Hello Friends who are ‘spiritiual leaders’ of some sort.
I’m really struggling with the idea of free will. Which makes me question God’s goodness. Does God know the future? If yes, how do we have free will? If He already knows what we’re going to decide why did He create us all knowing some would go to hell and why did He create Lucifer if He knew He would rebel?
Would really appreciate your answers,
Confused Rach (March 28, 2012)
I decided to respond as best I could in that kind of forum as follows:
Hi Rachel, well, you’ve picked a big one. Philosophers and theologians have been arguing over that question for millennia! So it probably means you are not going to get an open-and-shut answer that ties up all the loose ends. Sorry!
But here are my thoughts and how I approach it:
- God wants a world where people are free – to some extent at least – to live, to love, to choose, to respond, etc. To have that kind of world, there must also be the possibility of some people saying No to God and Yes to evil. Did God know that would happen? Yes. Did God want it to happen? No. But God obviously determined that to have a creation was more important than not having one!
- There is no such thing as a totally ‘free will’ – sin has so corrupted us, that we are ‘slaves to sin’ (John 8:32-36; Romans 6); a slave is not free. Once sin came in, we all lost our freedom. Further, our will is also ‘weak’ through genetic inheritance, habit, training, models we have had, addiction, etc. Thus the idea that we are ‘free’ is not accurate. Sure, we can make choices, but often those choices are constrained by forces bigger than us. Only in Jesus have we any hope of being ‘free’ and even then, not totally until he comes again.
- God does not will the evil that is in the world or in us. We do it, as a misuse of our ‘freedom.’ But God has responded to evil – this is the gospel. First, God has taken evil into himself in order to ultimately overcome it. He came to the cross and took the full weight and impact of sin and death INTO himself in Jesus. He swallowed the whole bitter pill. He drank the cup to the dregs. That is what we will remember on Good Friday. Then on Easter he rose, conquering the whole fallen mess of sin and death and opened up a door into a new world of life, hope and wholeness. So two things: One, God knows what it is to suffer because God has suffered in Jesus, and so understands our sufferings. Second, God has promised resurrection, a new heavens and a new earth in which all sin, evil and suffering is done away with. This is the hope of the gospel. God has acted decisively to lift us out of this mess by taking evil upon himself.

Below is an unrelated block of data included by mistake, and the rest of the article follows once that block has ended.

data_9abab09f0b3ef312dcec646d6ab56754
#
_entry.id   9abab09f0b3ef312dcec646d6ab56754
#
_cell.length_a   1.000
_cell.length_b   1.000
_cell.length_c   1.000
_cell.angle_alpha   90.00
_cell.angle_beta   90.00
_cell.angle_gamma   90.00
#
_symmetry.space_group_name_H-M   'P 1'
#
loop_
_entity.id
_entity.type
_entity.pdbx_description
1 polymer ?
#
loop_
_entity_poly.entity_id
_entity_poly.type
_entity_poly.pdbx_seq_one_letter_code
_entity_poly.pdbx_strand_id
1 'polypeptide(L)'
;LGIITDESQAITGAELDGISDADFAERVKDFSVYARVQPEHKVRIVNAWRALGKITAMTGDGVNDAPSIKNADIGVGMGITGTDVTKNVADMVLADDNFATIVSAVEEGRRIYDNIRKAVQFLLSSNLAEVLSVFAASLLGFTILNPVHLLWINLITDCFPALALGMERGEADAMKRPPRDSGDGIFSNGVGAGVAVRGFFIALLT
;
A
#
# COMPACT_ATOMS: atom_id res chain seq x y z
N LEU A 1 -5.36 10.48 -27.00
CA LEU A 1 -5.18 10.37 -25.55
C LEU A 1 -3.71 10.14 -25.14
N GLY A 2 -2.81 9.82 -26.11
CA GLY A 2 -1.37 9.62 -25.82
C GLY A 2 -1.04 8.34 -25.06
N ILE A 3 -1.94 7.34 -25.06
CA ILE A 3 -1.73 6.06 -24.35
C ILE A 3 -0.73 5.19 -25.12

- We live in the in-between time: between Christ’s resurrection and the final end when all our hopes will be realised. In this time, suffering is real, existent and awful. We and all others will be touched by it. So we can only live in hope of the resurrection and the new heavens and new earth. But, that hope is also a call: to be witnesses of this hope and to show the same compassion to others that God shows by doing what we can to alleviate suffering. We join God in his mission to redeem a broken world wracked by suffering.
- In this time God’s got you covered. God surrounds us on every side. It is as though we have a certain area in which we are free to move. We can go here, or there, or here or there; we can do this or that or this or that. God gives us “space” to live and choose and make decisions. If he wants us to be or do something specific, he can make that known to us. Otherwise, live and choose and make decisions to the best of your ability and to the best of your knowledge of his will. And then trust him. Entrust your way to him. God’s got us covered, and even if we make a poor choice, he can help us.
- There are still huge questions such as WHY God chose to do it this way, why God allows unmitigated evil to continue, why “natural” evil (earthquakes, tsunamis, deformities, etc) occurs, the question of hell and judgement, etc. But, God has acted and on the grounds of this act we can have hope and thus also courage, faith and love.
The reality of life in a fallen world is that we will suffer; nothing is surer. And when we do, it is even more important to cling tightly to Jesus and the hope we have in him, and also to be part of his people so that we don’t suffer alone.
Sorry for the long essay-type response. If you have read this far you deserve a medal. But I hope that it is helpful in some way. Good on you for wrestling with the hard questions of the faith. That’s the way mature faith grows.